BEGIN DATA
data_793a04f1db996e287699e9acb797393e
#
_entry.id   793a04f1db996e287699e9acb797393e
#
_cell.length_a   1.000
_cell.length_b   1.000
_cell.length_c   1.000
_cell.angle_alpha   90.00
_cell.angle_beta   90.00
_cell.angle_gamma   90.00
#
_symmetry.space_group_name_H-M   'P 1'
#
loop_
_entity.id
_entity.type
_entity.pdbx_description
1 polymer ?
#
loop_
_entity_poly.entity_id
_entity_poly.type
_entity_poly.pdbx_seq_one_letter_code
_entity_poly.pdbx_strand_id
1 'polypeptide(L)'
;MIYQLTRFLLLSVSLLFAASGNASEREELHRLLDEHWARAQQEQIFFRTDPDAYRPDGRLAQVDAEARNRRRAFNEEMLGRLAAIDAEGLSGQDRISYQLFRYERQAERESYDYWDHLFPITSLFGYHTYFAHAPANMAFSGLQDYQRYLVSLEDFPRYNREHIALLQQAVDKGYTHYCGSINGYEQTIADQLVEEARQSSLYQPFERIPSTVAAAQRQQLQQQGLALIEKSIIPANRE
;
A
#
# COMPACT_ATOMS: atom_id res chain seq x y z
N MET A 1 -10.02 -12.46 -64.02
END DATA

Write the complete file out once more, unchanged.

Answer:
data_793a04f1db996e287699e9acb797393e
#
_entry.id   793a04f1db996e287699e9acb797393e
#
_cell.length_a   1.000
_cell.length_b   1.000
_cell.length_c   1.000
_cell.angle_alpha   90.00
_cell.angle_beta   90.00
_cell.angle_gamma   90.00
#
_symmetry.space_group_name_H-M   'P 1'
#
loop_
_entity.id
_entity.type
_entity.pdbx_description
1 polymer ?
#
loop_
_entity_poly.entity_id
_entity_poly.type
_entity_poly.pdbx_seq_one_letter_code
_entity_poly.pdbx_strand_id
1 'polypeptide(L)'
;MIYQLTRFLLLSVSLLFAASGNASEREELHRLLDEHWARAQQEQIFFRTDPDAYRPDGRLAQVDAEARNRRRAFNEEMLGRLAAIDAEGLSGQDRISYQLFRYERQAERESYDYWDHLFPITSLFGYHTYFAHAPANMAFSGLQDYQRYLVSLEDFPRYNREHIALLQQAVDKGYTHYCGSINGYEQTIADQLVEEARQSSLYQPFERIPSTVAAAQRQQLQQQGLALIEKSIIPANRE
;
A
#
# COMPACT_ATOMS: atom_id res chain seq x y z
N MET A 1 -10.02 -12.46 -64.02